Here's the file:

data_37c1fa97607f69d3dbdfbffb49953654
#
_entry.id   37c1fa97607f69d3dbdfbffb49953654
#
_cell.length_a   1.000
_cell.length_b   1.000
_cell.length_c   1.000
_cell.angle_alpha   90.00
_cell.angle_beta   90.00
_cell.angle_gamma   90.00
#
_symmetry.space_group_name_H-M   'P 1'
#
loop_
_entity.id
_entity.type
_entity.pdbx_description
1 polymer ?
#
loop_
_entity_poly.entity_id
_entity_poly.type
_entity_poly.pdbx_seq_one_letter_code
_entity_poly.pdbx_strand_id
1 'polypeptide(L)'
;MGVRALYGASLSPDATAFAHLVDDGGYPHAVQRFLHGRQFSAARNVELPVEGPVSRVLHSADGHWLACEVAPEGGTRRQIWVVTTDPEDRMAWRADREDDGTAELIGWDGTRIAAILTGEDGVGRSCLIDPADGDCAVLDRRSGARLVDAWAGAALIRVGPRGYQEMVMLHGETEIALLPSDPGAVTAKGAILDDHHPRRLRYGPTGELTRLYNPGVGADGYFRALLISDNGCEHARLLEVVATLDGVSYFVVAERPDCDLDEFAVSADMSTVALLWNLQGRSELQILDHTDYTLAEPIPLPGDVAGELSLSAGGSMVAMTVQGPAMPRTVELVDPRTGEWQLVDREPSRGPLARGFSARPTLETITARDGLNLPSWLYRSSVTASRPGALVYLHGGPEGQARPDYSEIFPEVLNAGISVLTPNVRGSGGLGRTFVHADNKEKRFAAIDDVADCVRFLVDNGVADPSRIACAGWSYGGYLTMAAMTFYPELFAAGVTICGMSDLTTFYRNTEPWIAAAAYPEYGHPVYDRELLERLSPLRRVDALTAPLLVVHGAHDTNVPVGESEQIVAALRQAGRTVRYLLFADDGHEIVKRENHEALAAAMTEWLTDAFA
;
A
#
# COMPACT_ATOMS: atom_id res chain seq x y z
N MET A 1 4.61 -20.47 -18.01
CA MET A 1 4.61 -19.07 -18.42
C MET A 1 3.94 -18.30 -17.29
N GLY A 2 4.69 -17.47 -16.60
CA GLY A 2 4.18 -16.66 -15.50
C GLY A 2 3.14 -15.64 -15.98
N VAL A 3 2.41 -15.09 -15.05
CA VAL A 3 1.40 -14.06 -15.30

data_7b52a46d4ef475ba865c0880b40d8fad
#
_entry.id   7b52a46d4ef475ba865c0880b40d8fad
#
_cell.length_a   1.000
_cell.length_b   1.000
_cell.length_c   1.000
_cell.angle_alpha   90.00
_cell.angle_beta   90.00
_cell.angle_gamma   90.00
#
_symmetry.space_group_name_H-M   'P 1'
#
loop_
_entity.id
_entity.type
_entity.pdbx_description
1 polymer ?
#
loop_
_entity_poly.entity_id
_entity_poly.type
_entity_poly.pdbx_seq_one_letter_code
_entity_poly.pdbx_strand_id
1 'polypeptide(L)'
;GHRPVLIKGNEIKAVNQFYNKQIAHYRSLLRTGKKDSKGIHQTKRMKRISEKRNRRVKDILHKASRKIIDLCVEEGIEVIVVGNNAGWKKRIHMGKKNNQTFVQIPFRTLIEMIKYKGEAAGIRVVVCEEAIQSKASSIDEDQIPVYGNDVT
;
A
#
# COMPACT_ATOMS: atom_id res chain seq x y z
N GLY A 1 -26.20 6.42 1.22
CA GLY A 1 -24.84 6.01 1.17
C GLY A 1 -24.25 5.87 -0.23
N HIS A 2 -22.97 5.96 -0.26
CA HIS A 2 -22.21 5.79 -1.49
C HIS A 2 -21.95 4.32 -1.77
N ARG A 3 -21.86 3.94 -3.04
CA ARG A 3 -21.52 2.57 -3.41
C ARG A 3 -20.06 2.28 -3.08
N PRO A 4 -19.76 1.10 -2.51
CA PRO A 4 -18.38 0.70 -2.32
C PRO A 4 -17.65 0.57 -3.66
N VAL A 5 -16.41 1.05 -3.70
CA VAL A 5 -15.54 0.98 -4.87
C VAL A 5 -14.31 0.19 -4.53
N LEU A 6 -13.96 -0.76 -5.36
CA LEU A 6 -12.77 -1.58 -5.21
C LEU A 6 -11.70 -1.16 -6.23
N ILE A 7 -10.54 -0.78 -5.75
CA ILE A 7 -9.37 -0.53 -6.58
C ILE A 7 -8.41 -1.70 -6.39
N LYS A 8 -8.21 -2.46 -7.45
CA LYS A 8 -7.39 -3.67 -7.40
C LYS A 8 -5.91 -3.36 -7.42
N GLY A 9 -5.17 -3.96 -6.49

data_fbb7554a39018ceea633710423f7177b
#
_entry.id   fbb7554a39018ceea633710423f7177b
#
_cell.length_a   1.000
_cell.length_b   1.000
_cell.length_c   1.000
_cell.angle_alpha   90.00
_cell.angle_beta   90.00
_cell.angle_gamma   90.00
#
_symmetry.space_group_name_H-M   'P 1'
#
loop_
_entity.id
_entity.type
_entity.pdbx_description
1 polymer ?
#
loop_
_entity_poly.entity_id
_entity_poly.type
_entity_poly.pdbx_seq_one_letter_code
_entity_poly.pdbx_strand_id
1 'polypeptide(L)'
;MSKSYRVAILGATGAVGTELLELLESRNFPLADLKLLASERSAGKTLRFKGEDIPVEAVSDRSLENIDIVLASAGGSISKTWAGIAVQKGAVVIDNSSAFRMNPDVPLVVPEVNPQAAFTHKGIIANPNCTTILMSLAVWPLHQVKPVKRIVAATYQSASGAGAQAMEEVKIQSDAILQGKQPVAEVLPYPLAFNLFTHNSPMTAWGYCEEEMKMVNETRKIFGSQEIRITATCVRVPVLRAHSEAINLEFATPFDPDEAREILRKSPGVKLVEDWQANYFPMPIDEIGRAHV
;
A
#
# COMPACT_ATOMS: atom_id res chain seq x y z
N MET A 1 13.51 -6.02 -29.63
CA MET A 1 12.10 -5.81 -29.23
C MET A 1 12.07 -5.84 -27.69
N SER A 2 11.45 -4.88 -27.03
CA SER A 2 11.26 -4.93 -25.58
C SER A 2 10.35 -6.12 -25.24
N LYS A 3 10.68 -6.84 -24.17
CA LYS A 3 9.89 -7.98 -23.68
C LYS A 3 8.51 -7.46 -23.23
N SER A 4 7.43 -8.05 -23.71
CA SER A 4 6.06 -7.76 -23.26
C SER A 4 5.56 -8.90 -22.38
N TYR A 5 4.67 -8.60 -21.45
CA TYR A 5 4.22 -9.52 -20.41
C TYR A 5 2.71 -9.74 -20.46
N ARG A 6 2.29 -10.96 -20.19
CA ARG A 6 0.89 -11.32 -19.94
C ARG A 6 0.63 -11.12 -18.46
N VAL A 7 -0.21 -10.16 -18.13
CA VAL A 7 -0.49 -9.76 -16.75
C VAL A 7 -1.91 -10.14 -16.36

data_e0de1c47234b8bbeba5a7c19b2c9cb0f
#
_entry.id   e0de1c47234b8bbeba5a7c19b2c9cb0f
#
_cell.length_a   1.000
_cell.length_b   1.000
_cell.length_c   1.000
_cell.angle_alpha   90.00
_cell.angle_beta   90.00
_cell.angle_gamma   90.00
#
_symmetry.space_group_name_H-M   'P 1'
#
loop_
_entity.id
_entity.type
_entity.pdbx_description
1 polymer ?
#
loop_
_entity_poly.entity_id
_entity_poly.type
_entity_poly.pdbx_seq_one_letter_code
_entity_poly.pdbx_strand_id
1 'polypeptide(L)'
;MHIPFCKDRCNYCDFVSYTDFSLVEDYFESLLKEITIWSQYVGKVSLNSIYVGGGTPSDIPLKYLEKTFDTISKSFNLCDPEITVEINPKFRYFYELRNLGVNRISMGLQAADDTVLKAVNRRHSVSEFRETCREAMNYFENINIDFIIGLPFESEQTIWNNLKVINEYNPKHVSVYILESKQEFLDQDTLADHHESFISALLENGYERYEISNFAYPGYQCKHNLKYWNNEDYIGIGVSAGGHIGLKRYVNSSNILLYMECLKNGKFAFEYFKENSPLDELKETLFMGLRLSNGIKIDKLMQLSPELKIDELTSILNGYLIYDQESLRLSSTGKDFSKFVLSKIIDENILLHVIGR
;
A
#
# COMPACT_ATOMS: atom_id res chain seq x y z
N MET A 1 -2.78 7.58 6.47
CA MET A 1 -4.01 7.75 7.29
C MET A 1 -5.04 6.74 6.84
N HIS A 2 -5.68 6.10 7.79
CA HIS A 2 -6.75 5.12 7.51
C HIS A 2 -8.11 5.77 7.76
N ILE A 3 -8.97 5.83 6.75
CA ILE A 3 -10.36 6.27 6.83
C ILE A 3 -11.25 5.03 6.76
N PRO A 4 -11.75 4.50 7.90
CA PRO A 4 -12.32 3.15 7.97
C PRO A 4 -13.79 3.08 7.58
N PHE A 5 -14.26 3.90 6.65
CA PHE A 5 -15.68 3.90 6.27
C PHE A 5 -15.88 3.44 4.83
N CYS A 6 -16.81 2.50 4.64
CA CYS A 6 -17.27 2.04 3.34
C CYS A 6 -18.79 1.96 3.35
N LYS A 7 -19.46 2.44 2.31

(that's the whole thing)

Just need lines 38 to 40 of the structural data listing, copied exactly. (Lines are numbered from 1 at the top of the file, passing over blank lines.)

CA VAL A 3 1.40 -14.06 -15.30

data_7b52a46d4ef475ba865c0880b40d8fad
#